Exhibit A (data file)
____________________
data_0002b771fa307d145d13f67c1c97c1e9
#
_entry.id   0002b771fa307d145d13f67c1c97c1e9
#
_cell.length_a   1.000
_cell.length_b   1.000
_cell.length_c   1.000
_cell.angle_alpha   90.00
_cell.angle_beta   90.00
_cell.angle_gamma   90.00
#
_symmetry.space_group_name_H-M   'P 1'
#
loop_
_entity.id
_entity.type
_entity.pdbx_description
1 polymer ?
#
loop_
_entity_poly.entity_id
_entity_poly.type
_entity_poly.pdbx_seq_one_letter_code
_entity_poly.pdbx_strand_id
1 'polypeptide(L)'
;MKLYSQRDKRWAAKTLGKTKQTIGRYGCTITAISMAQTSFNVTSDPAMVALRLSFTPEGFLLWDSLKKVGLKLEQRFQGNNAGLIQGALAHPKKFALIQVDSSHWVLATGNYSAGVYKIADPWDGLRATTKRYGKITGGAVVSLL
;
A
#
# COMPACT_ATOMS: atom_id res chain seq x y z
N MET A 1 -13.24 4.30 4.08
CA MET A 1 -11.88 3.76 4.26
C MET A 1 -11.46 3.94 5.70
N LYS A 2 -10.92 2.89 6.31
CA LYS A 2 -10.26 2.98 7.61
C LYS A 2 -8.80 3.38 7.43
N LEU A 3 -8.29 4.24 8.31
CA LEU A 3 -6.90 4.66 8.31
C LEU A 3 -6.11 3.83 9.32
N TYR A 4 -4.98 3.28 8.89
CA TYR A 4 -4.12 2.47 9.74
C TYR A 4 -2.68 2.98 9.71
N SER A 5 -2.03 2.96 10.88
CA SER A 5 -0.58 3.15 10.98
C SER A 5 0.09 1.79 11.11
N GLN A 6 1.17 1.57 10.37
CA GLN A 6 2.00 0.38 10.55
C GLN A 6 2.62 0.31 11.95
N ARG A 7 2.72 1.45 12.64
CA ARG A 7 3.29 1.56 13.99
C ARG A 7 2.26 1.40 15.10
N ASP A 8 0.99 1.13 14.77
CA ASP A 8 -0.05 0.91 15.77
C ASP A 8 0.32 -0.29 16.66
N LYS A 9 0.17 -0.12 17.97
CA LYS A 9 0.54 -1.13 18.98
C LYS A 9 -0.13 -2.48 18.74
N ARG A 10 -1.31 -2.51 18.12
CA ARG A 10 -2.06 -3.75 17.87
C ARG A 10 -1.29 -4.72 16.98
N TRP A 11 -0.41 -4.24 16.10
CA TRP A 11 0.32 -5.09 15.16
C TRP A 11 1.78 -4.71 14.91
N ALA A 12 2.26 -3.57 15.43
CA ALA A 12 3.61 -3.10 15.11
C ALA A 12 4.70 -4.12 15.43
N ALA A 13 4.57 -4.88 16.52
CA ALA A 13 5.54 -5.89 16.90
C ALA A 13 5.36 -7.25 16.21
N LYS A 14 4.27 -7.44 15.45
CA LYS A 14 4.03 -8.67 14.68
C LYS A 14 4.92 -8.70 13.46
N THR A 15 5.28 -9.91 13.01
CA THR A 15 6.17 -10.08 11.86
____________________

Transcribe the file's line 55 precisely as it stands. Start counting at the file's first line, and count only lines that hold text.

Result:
N LYS A 9 0.17 -0.12 17.97